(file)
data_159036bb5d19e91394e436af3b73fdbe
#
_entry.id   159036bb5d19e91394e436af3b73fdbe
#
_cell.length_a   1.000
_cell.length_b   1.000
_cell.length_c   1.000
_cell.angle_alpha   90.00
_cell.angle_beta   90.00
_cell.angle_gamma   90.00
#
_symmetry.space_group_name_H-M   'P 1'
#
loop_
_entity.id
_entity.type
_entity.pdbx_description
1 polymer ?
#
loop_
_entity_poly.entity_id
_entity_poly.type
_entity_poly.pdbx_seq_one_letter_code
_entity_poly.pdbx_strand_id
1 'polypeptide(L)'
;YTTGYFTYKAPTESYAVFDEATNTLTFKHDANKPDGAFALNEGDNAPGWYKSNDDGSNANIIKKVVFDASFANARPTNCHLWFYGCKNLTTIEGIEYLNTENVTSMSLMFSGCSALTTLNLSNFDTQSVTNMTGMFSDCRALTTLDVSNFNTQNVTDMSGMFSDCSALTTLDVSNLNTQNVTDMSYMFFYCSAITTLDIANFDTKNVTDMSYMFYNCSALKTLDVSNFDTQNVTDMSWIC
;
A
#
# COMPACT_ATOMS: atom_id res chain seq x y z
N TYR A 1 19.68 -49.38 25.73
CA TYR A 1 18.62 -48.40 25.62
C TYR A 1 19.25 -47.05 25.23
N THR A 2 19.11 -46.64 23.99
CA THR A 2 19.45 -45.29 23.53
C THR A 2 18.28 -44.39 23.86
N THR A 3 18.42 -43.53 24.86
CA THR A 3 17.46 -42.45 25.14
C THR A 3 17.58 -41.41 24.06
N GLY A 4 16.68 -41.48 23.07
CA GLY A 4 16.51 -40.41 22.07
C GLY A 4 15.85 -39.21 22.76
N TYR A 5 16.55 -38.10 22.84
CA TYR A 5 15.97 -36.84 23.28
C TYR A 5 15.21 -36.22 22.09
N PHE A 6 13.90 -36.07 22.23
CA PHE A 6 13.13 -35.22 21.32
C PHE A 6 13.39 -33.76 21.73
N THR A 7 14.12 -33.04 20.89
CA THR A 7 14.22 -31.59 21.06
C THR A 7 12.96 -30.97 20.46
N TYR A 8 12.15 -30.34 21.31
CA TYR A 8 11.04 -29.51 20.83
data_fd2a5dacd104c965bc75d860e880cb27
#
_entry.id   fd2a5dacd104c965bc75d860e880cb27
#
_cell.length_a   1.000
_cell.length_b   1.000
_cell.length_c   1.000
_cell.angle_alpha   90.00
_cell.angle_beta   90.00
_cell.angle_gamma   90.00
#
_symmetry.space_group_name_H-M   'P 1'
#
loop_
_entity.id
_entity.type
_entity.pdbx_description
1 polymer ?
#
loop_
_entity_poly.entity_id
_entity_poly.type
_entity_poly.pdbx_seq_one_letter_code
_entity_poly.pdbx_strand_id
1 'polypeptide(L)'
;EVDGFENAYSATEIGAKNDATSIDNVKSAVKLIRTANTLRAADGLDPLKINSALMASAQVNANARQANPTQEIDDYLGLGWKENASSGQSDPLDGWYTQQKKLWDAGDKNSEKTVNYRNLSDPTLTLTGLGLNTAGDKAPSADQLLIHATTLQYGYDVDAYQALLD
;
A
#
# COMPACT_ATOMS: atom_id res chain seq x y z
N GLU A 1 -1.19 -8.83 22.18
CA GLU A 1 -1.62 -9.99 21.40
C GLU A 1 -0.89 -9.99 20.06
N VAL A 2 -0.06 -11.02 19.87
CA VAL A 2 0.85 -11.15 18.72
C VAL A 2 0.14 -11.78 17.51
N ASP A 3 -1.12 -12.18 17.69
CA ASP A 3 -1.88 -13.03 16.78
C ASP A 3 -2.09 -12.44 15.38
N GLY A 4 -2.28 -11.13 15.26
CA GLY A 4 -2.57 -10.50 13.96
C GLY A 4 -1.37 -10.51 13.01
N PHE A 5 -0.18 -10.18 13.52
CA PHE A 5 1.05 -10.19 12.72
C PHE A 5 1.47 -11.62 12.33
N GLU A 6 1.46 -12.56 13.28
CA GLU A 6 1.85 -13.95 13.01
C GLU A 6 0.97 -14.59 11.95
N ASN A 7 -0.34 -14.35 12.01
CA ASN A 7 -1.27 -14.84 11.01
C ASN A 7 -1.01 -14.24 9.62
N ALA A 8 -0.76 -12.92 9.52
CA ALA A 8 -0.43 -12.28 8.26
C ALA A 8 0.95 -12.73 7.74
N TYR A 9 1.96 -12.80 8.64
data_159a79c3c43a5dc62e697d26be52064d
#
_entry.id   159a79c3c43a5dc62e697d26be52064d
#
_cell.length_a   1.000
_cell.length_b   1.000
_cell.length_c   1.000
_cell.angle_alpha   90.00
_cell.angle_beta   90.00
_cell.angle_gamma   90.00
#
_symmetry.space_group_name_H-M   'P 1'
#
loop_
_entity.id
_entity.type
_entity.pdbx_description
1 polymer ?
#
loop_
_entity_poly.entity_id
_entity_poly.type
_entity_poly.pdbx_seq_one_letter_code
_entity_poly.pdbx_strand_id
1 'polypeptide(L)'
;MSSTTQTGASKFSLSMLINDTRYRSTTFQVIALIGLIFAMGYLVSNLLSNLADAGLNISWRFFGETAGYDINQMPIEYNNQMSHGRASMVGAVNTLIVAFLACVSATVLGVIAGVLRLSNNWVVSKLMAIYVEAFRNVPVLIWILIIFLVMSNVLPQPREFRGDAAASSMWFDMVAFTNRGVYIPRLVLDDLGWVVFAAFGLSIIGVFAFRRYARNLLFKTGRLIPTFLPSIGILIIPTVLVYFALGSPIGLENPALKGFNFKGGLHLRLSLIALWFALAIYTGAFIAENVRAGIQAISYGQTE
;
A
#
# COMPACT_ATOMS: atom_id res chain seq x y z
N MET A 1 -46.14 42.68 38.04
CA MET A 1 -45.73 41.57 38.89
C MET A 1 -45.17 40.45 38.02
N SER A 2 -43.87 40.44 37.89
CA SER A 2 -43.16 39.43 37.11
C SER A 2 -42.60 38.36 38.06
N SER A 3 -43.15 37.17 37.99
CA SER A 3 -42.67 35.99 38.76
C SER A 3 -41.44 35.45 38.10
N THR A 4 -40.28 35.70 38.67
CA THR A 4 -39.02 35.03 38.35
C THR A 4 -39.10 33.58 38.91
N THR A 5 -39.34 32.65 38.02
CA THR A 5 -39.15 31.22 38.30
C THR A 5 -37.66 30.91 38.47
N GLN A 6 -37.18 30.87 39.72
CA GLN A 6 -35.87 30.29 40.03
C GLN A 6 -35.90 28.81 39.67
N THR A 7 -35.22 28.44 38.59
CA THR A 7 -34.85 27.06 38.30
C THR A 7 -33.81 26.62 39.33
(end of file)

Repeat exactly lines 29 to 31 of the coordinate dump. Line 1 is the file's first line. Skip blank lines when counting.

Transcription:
#
# COMPACT_ATOMS: atom_id res chain seq x y z
N TYR A 1 19.68 -49.38 25.73